Cash-Strapped California to Spend $500 Million for New “Condemned Inmate Complex” (Death Row)

<a href="">Wikimedia</a>

Let our journalists help you make sense of the noise: Subscribe to the Mother Jones Daily newsletter and get a recap of news that matters.

With what the Sacramento Bee called a “twisted sense of timing,” California Governor Arnold Schwarzenegger announced in mid-August that he plans to borrow $64.7 million from the state’s general fund to move forward with construction of a new death row at San Quentin State Prison. According to a Bee editorial, “the administration’s call for bids to build new digs for condemned inmates comes as the governor’s lawyers seek court approval to furlough state workers and cut their pay to minimum wage, and as he pushes to end safety net services for some of California’s poorest and most vulnerable citizens.”

What’s more, “the $64.7 million is merely a down payment. Construction would cost about $360 million”—an amount California lawmakers approved when they authorized a new death row in 2003. “Interest payments on 20-year bonds the state ordinarily would sell to finance the construction could add another $150 million or more to the final price tag,” bringing it to more than $500 million.

A Correctional News report on the construction bidding process, which moved forward in late August despite opposition, described the new death row as a state-of-the-art “540,000-square-foot condemned inmate complex” with 768 cells, occupying a 40-acre site on the grounds of the state’s oldest prison, which sits on a piece of prime bayfront real estate in Marin County.

The existing death row is by all accounts deteriorating and extremely overcrowded–in large part because California persists in doling out capital sentences, even through it rarely executes anyone. Judicial rulings have effectively halted executions since 2006. And even before then, according to the Sacramento Bee, “Since capital punishment was reinstated in California in 1978, 13 men have been put to death at San Quentin. Another 73 others have died of suicide, drug overdose and natural causes.” The longest-serving inmate has been on death row for 32 years, and the oldest turned 80 this year. In the last month alone, one death row inmate, age 71, died of natural causes, and another, age 70, hanged himself in his cell (shortly after a judge had commuted his sentence to life without parole).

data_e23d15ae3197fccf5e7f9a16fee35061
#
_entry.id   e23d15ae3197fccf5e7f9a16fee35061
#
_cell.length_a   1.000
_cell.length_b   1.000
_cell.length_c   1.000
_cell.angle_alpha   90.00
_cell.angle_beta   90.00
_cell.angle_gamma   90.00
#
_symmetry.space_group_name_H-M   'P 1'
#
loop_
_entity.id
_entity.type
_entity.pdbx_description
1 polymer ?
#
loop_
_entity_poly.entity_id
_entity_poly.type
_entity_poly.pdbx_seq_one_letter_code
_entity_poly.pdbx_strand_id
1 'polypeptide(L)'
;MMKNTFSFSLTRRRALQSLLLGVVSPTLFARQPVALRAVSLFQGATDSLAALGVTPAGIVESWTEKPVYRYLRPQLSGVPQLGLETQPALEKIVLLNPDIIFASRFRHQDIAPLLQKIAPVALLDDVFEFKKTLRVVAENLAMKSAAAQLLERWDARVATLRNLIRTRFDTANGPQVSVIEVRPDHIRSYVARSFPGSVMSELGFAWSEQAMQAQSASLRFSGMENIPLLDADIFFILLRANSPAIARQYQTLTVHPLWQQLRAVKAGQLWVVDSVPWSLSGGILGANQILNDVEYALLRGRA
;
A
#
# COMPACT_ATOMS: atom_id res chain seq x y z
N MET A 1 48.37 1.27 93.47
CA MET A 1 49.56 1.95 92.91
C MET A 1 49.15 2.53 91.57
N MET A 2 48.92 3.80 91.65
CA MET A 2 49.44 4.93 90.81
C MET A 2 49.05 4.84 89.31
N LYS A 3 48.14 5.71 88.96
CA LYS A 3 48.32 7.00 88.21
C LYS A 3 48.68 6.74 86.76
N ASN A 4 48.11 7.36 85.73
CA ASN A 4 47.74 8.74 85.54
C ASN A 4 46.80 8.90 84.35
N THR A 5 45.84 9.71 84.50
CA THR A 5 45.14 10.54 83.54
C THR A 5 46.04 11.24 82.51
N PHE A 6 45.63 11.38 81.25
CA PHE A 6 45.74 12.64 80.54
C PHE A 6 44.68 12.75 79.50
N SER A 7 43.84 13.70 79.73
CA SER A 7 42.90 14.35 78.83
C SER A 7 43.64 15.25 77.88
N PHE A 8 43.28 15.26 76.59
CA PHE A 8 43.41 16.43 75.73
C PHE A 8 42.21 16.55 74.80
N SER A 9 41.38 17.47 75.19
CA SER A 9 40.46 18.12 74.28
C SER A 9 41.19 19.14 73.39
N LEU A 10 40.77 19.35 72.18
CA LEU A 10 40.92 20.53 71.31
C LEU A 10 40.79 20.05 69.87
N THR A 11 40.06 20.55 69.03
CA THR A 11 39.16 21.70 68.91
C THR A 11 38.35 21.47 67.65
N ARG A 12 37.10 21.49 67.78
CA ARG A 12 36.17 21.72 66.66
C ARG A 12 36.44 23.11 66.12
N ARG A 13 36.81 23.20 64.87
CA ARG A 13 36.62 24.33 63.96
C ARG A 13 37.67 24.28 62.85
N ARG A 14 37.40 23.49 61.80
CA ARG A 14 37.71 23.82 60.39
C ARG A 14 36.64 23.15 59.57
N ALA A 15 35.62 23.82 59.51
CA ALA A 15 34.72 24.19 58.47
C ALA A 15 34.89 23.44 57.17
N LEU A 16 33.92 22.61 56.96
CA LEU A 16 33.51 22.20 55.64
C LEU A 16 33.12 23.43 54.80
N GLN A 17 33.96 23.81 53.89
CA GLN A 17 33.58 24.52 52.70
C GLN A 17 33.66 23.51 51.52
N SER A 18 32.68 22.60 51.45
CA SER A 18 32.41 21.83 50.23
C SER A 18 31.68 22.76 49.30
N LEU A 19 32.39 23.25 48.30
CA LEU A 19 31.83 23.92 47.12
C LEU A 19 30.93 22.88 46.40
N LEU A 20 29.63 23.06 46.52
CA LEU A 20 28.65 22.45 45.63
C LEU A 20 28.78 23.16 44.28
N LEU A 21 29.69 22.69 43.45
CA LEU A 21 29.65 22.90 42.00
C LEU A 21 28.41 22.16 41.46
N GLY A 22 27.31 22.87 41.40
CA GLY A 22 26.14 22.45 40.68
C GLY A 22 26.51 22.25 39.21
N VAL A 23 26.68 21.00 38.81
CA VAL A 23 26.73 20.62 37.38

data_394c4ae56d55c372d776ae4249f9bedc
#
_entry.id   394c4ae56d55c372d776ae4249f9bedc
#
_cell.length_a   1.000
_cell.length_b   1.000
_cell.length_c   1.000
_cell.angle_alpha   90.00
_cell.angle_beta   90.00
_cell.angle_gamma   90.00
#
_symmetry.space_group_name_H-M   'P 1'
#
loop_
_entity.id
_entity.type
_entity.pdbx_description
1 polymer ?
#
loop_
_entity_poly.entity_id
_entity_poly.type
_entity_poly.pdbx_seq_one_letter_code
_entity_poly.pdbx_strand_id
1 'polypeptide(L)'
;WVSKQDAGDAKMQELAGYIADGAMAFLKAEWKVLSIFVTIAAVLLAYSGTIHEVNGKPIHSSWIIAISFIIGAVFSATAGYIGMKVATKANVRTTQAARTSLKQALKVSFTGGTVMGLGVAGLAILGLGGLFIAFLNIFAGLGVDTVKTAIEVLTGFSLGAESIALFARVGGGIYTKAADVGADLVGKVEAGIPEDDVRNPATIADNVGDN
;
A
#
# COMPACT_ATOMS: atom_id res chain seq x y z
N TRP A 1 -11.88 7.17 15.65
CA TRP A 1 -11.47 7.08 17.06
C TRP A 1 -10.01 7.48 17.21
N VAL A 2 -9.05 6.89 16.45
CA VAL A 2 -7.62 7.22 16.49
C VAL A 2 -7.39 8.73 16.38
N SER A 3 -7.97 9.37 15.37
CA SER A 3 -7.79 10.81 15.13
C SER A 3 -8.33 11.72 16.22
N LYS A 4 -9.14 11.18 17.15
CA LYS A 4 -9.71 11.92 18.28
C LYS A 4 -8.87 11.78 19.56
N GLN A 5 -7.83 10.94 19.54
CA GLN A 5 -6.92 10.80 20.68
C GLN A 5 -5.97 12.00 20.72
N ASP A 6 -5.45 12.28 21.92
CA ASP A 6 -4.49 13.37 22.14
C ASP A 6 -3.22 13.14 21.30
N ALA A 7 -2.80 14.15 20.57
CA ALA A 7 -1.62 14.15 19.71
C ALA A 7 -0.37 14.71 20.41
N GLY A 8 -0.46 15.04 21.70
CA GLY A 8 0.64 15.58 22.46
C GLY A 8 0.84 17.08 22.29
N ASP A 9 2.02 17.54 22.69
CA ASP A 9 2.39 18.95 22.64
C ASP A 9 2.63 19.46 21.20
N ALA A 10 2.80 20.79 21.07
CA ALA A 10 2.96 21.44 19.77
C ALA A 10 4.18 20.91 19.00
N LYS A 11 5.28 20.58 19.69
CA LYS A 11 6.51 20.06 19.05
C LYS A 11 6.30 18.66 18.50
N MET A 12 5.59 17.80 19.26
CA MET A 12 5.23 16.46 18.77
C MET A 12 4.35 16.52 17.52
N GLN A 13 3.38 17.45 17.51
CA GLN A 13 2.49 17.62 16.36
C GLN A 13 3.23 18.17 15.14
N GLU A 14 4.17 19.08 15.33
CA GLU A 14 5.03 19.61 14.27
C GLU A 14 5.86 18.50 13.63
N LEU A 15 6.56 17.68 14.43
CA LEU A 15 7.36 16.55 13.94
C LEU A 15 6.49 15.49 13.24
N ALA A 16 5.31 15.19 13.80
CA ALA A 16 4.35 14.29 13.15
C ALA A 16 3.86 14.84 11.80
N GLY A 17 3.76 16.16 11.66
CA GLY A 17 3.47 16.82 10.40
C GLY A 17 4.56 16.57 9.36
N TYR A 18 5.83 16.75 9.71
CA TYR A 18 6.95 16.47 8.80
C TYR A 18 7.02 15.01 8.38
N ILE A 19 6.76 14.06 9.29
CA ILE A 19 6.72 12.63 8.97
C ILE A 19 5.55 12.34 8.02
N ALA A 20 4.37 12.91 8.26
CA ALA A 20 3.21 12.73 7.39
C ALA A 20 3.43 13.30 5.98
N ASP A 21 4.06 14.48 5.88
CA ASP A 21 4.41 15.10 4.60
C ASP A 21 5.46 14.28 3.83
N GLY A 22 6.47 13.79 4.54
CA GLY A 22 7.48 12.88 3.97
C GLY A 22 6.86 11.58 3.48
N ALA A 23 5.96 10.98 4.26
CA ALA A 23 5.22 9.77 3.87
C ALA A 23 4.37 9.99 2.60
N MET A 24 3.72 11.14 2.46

California currently has more than 700 prisoners on death row, dwarfing the condemned populations of all other state. What the state of California is effectively building, at the cost of $500,000 is the largest and most expensive long-term solitary confinement facility in the world, where prisoners will live out their lives in locked-down isolation with a death sentence hanging over their heads. In other words, California taxpayers are funding a half-billion-dollar torture ward.


Headshot of Editor in Chief of Mother Jones, Clara Jeffery

It sure feels that way to me, and here at Mother Jones, we’ve been thinking a lot about what journalism needs to do differently, and how we can have the biggest impact.

We kept coming back to one word: corruption. Democracy and the rule of law being undermined by those with wealth and power for their own gain. So we're launching an ambitious Mother Jones Corruption Project to do deep, time-intensive reporting on systemic corruption, and asking the MoJo community to help crowdfund it.

We aim to hire, build a team, and give them the time and space needed to understand how we got here and how we might get out. We want to dig into the forces and decisions that have allowed massive conflicts of interest, influence peddling, and win-at-all-costs politics to flourish.

It's unlike anything we've done, and we have seed funding to get started, but we're looking to raise $500,000 from readers by July when we'll be making key budgeting decisions—and the more resources we have by then, the deeper we can dig. If our plan sounds good to you, please help kickstart it with a tax-deductible donation today.

Thanks for reading—whether or not you can pitch in today, or ever, I'm glad you're with us.

Signed by Clara Jeffery

Clara Jeffery, Editor-in-Chief

payment methods

We Recommend